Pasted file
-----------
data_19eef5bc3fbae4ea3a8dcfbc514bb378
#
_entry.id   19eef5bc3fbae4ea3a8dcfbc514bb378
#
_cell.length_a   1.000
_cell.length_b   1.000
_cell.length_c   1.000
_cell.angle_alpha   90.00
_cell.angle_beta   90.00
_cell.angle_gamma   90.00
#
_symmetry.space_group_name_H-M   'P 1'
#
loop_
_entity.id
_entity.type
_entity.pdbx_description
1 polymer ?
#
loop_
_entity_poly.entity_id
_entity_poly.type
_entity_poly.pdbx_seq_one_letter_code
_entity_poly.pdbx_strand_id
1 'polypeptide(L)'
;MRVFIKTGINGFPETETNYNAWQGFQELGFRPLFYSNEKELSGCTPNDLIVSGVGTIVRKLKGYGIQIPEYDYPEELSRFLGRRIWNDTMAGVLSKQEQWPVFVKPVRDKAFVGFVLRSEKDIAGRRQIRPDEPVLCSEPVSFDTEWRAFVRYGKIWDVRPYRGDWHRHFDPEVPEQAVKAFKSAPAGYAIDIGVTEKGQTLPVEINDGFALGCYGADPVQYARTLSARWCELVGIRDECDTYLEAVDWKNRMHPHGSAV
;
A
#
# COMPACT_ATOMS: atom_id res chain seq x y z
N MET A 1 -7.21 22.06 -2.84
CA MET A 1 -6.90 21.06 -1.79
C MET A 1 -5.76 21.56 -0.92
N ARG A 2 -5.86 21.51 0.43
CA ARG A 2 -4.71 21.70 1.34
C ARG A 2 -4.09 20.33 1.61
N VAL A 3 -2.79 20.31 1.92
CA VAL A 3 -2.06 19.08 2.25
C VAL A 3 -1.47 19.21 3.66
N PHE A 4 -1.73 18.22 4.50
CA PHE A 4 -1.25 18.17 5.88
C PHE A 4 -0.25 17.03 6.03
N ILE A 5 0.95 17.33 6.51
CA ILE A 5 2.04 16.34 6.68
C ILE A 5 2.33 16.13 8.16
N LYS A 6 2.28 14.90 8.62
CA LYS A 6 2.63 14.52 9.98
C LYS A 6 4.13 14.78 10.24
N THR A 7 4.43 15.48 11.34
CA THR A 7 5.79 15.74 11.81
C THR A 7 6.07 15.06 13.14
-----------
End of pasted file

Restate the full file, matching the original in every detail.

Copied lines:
data_19eef5bc3fbae4ea3a8dcfbc514bb378
#
_entry.id   19eef5bc3fbae4ea3a8dcfbc514bb378
#
_cell.length_a   1.000
_cell.length_b   1.000
_cell.length_c   1.000
_cell.angle_alpha   90.00
_cell.angle_beta   90.00
_cell.angle_gamma   90.00
#
_symmetry.space_group_name_H-M   'P 1'
#
loop_
_entity.id
_entity.type
_entity.pdbx_description
1 polymer ?
#
loop_
_entity_poly.entity_id
_entity_poly.type
_entity_poly.pdbx_seq_one_letter_code
_entity_poly.pdbx_strand_id
1 'polypeptide(L)'
;MRVFIKTGINGFPETETNYNAWQGFQELGFRPLFYSNEKELSGCTPNDLIVSGVGTIVRKLKGYGIQIPEYDYPEELSRFLGRRIWNDTMAGVLSKQEQWPVFVKPVRDKAFVGFVLRSEKDIAGRRQIRPDEPVLCSEPVSFDTEWRAFVRYGKIWDVRPYRGDWHRHFDPEVPEQAVKAFKSAPAGYAIDIGVTEKGQTLPVEINDGFALGCYGADPVQYARTLSARWCELVGIRDECDTYLEAVDWKNRMHPHGSAV
;
A
#
# COMPACT_ATOMS: atom_id res chain seq x y z
N MET A 1 -7.21 22.06 -2.84
CA MET A 1 -6.90 21.06 -1.79
C MET A 1 -5.76 21.56 -0.92
N ARG A 2 -5.86 21.51 0.43
CA ARG A 2 -4.71 21.70 1.34
C ARG A 2 -4.09 20.33 1.61
N VAL A 3 -2.79 20.31 1.92
CA VAL A 3 -2.06 19.08 2.25
C VAL A 3 -1.47 19.21 3.66
N PHE A 4 -1.73 18.22 4.50
CA PHE A 4 -1.25 18.17 5.88
C PHE A 4 -0.25 17.03 6.03
N ILE A 5 0.95 17.33 6.51
CA ILE A 5 2.04 16.34 6.68
C ILE A 5 2.33 16.13 8.16
N LYS A 6 2.28 14.90 8.62
CA LYS A 6 2.63 14.52 9.98
C LYS A 6 4.13 14.78 10.24
N THR A 7 4.43 15.48 11.34
CA THR A 7 5.79 15.74 11.81
C THR A 7 6.07 15.06 13.14